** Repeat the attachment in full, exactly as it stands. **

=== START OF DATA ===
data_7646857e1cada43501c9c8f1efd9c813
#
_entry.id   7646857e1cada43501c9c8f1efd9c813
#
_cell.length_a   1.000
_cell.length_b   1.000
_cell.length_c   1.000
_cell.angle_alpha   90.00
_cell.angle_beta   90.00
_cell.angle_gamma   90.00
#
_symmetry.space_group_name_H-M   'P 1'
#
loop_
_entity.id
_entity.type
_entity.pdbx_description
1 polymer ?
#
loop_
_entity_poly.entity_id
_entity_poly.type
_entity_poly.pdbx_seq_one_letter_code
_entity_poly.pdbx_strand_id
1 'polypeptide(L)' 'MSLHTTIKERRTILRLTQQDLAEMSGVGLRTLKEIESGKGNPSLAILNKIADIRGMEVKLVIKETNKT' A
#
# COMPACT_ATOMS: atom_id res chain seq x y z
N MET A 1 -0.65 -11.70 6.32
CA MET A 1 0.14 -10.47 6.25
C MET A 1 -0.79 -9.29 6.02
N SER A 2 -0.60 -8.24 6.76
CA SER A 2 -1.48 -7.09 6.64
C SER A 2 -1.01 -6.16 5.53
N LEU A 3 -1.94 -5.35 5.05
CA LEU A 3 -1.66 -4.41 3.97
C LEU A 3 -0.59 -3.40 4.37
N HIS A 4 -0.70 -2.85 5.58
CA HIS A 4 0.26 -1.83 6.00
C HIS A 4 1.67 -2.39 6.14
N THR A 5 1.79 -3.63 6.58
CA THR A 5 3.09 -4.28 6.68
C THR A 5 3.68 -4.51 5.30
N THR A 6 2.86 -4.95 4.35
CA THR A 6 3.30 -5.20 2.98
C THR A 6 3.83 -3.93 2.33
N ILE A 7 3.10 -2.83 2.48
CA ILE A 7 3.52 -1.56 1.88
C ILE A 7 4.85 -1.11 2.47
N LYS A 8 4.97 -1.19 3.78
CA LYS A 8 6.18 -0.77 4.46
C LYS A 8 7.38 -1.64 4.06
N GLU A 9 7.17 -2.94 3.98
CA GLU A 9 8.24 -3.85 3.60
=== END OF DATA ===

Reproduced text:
data_7646857e1cada43501c9c8f1efd9c813
#
_entry.id   7646857e1cada43501c9c8f1efd9c813
#
_cell.length_a   1.000
_cell.length_b   1.000
_cell.length_c   1.000
_cell.angle_alpha   90.00
_cell.angle_beta   90.00
_cell.angle_gamma   90.00
#
_symmetry.space_group_name_H-M   'P 1'
#
loop_
_entity.id
_entity.type
_entity.pdbx_description
1 polymer ?
#
loop_
_entity_poly.entity_id
_entity_poly.type
_entity_poly.pdbx_seq_one_letter_code
_entity_poly.pdbx_strand_id
1 'polypeptide(L)' 'MSLHTTIKERRTILRLTQQDLAEMSGVGLRTLKEIESGKGNPSLAILNKIADIRGMEVKLVIKETNKT' A
#
# COMPACT_ATOMS: atom_id res chain seq x y z
N MET A 1 -0.65 -11.70 6.32
CA MET A 1 0.14 -10.47 6.25
C MET A 1 -0.79 -9.29 6.02
N SER A 2 -0.60 -8.24 6.76
CA SER A 2 -1.48 -7.09 6.64
C SER A 2 -1.01 -6.16 5.53
N LEU A 3 -1.94 -5.35 5.05
CA LEU A 3 -1.66 -4.41 3.97
C LEU A 3 -0.59 -3.40 4.37
N HIS A 4 -0.70 -2.85 5.58
CA HIS A 4 0.26 -1.83 6.00
C HIS A 4 1.67 -2.39 6.14
N THR A 5 1.79 -3.63 6.58
CA THR A 5 3.09 -4.28 6.68
C THR A 5 3.68 -4.51 5.30
N THR A 6 2.86 -4.95 4.35
CA THR A 6 3.30 -5.20 2.98
C THR A 6 3.83 -3.93 2.33
N ILE A 7 3.10 -2.83 2.48
CA ILE A 7 3.52 -1.56 1.88
C ILE A 7 4.85 -1.11 2.47
N LYS A 8 4.97 -1.19 3.78
CA LYS A 8 6.18 -0.77 4.46
C LYS A 8 7.38 -1.64 4.06
N GLU A 9 7.17 -2.94 3.98
CA GLU A 9 8.24 -3.85 3.60